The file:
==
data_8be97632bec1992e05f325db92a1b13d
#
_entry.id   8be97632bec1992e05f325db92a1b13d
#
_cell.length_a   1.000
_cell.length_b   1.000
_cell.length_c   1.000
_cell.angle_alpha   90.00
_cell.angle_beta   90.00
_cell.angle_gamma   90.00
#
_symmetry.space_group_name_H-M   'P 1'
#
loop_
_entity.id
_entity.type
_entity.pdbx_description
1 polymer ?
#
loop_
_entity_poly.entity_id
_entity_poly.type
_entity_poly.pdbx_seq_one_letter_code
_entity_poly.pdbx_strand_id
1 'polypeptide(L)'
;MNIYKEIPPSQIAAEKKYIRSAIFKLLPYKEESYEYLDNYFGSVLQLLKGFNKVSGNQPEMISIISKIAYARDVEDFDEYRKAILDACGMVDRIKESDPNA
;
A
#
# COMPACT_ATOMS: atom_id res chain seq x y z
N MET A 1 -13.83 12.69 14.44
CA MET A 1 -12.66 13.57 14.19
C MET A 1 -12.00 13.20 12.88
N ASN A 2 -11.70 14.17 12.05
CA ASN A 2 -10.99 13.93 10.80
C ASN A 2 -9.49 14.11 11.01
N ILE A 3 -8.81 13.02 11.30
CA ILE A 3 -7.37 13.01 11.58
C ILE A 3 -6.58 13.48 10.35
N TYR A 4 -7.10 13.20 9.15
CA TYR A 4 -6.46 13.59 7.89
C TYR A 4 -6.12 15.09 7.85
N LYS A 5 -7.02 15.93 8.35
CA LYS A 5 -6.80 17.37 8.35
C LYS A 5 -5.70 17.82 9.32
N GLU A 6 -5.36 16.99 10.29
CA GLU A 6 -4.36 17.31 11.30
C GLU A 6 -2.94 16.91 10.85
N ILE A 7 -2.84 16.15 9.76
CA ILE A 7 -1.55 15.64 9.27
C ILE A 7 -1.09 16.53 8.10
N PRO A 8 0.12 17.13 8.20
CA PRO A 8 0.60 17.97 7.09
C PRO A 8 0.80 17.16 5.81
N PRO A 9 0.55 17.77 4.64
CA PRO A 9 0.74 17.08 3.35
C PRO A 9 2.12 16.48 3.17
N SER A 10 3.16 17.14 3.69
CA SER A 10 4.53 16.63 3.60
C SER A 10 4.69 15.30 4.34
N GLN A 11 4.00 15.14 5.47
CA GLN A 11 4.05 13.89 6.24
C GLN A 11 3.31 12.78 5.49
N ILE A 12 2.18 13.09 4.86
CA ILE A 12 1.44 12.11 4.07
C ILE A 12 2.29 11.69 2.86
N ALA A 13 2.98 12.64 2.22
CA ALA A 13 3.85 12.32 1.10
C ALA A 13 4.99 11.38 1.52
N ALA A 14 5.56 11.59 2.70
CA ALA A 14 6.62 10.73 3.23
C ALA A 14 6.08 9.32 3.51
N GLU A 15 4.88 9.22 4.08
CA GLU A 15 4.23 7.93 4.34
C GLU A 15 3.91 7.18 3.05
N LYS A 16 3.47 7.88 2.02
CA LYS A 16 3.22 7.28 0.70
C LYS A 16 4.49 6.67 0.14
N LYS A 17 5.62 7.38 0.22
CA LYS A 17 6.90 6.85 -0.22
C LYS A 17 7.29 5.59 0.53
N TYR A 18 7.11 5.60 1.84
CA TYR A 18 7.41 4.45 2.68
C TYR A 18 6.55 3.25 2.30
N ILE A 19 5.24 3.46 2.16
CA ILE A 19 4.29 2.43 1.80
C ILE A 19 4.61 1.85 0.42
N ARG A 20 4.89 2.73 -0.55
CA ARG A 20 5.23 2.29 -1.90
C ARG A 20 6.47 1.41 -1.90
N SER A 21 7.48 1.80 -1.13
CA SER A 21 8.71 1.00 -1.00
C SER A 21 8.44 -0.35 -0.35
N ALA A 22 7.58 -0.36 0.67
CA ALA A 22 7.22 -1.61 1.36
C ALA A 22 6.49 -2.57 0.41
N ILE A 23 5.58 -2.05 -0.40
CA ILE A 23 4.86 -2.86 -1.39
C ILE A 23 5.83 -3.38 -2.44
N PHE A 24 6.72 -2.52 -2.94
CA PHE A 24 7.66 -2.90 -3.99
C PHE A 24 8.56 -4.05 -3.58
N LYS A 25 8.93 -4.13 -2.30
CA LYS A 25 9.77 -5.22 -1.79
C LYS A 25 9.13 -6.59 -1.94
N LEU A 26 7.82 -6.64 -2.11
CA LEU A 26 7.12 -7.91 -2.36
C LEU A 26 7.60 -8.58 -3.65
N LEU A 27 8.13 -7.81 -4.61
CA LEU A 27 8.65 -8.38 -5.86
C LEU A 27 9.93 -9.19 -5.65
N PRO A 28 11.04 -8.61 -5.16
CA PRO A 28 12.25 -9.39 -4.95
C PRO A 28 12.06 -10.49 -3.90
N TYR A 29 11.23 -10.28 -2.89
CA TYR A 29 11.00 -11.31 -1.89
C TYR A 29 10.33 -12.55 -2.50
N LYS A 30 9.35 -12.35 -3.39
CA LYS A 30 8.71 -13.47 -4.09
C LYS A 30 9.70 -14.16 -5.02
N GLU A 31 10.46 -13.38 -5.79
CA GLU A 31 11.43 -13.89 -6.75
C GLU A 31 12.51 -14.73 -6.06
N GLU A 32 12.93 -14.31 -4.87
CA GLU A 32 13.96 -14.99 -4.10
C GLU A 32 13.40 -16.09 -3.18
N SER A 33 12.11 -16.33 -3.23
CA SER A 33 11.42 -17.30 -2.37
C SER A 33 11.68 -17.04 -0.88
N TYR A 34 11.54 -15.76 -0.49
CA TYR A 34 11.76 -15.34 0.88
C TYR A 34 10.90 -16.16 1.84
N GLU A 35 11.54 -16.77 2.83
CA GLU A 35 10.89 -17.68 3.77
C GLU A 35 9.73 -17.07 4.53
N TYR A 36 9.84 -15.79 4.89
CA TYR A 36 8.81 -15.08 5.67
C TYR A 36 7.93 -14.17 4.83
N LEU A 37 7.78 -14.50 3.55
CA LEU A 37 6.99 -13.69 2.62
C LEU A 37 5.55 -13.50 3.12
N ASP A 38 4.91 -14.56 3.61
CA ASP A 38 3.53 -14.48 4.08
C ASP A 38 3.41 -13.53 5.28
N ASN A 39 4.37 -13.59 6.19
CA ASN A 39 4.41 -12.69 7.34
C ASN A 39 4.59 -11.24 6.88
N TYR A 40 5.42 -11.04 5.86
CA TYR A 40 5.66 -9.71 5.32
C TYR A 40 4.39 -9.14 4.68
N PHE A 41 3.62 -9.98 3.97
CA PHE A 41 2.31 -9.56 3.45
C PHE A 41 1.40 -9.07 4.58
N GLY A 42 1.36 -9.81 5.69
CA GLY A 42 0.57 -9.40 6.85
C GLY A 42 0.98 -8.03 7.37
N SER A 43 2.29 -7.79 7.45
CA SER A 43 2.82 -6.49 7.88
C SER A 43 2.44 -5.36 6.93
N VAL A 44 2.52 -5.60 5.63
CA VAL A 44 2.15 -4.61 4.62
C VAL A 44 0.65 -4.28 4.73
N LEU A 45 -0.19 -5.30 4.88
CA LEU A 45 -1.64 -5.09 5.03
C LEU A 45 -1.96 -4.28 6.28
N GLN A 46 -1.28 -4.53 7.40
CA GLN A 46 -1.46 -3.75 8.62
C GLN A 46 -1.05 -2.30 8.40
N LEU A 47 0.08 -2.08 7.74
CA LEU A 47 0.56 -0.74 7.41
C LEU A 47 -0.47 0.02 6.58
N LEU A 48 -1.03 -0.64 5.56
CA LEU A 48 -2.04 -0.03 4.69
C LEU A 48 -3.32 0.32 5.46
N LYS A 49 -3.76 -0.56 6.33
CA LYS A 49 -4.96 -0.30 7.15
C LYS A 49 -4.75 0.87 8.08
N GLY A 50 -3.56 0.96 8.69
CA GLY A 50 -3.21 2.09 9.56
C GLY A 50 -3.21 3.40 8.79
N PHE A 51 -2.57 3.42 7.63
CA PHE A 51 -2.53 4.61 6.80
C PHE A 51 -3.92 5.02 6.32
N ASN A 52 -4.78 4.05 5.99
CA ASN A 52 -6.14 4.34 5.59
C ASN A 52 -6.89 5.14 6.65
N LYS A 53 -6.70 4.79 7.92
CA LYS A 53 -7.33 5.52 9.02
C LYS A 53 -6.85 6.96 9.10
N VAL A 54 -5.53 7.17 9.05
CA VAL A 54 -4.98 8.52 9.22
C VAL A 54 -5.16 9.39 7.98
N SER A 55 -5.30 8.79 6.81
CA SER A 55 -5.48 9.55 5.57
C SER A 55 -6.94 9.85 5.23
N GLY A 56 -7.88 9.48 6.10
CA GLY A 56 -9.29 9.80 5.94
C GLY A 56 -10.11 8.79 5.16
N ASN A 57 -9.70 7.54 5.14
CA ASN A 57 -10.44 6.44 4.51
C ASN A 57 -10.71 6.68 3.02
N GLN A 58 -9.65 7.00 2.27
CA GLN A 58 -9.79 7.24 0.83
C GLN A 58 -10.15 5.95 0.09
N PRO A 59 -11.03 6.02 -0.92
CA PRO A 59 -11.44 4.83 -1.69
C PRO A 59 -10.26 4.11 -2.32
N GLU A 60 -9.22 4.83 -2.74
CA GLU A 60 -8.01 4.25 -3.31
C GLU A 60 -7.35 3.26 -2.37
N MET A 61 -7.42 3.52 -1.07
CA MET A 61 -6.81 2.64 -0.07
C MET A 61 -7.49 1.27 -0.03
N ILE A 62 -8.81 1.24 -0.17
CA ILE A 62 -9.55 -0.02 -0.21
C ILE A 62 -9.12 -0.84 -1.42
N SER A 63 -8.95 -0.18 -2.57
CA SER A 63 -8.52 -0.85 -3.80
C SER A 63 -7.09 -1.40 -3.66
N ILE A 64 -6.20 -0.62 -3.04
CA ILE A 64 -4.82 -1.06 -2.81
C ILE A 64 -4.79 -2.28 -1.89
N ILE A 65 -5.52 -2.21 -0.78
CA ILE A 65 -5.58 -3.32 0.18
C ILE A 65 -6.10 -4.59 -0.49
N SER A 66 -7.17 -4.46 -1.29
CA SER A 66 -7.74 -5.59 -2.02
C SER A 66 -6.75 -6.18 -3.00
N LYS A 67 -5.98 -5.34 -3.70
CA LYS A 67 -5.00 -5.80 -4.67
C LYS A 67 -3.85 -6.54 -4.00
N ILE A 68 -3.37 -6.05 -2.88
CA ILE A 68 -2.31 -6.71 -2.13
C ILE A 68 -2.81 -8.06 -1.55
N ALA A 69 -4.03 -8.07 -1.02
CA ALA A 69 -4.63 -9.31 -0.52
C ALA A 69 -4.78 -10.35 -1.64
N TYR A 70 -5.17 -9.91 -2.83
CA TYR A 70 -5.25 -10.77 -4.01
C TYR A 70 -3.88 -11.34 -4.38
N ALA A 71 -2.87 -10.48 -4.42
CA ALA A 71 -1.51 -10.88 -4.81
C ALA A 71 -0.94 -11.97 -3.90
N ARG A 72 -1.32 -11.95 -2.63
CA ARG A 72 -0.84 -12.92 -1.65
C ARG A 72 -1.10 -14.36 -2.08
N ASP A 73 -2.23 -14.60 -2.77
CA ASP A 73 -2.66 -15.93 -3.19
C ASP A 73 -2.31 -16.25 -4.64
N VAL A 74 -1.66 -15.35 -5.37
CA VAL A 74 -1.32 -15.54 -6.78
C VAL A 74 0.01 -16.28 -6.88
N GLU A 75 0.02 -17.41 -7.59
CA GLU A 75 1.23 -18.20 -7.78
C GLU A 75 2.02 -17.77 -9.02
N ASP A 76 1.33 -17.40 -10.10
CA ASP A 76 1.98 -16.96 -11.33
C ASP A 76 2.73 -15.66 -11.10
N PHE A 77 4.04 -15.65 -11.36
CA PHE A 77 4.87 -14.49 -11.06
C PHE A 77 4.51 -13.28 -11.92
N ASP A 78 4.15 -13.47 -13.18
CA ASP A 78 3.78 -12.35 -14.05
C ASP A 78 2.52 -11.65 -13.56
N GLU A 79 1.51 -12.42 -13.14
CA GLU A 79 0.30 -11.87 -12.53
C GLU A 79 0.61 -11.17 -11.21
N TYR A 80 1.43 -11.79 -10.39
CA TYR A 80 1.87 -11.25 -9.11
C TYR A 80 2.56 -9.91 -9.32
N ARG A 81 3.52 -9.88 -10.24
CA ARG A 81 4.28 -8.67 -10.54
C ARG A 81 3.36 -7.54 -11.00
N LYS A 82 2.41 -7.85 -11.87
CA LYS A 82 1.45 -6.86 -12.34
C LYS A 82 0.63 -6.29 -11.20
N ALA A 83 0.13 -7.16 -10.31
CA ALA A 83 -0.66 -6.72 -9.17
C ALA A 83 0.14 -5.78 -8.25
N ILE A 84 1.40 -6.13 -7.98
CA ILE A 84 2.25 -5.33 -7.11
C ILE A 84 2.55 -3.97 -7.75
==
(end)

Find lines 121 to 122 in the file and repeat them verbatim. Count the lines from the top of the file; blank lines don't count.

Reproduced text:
N GLU A 31 10.46 -13.38 -5.79
CA GLU A 31 11.43 -13.89 -6.75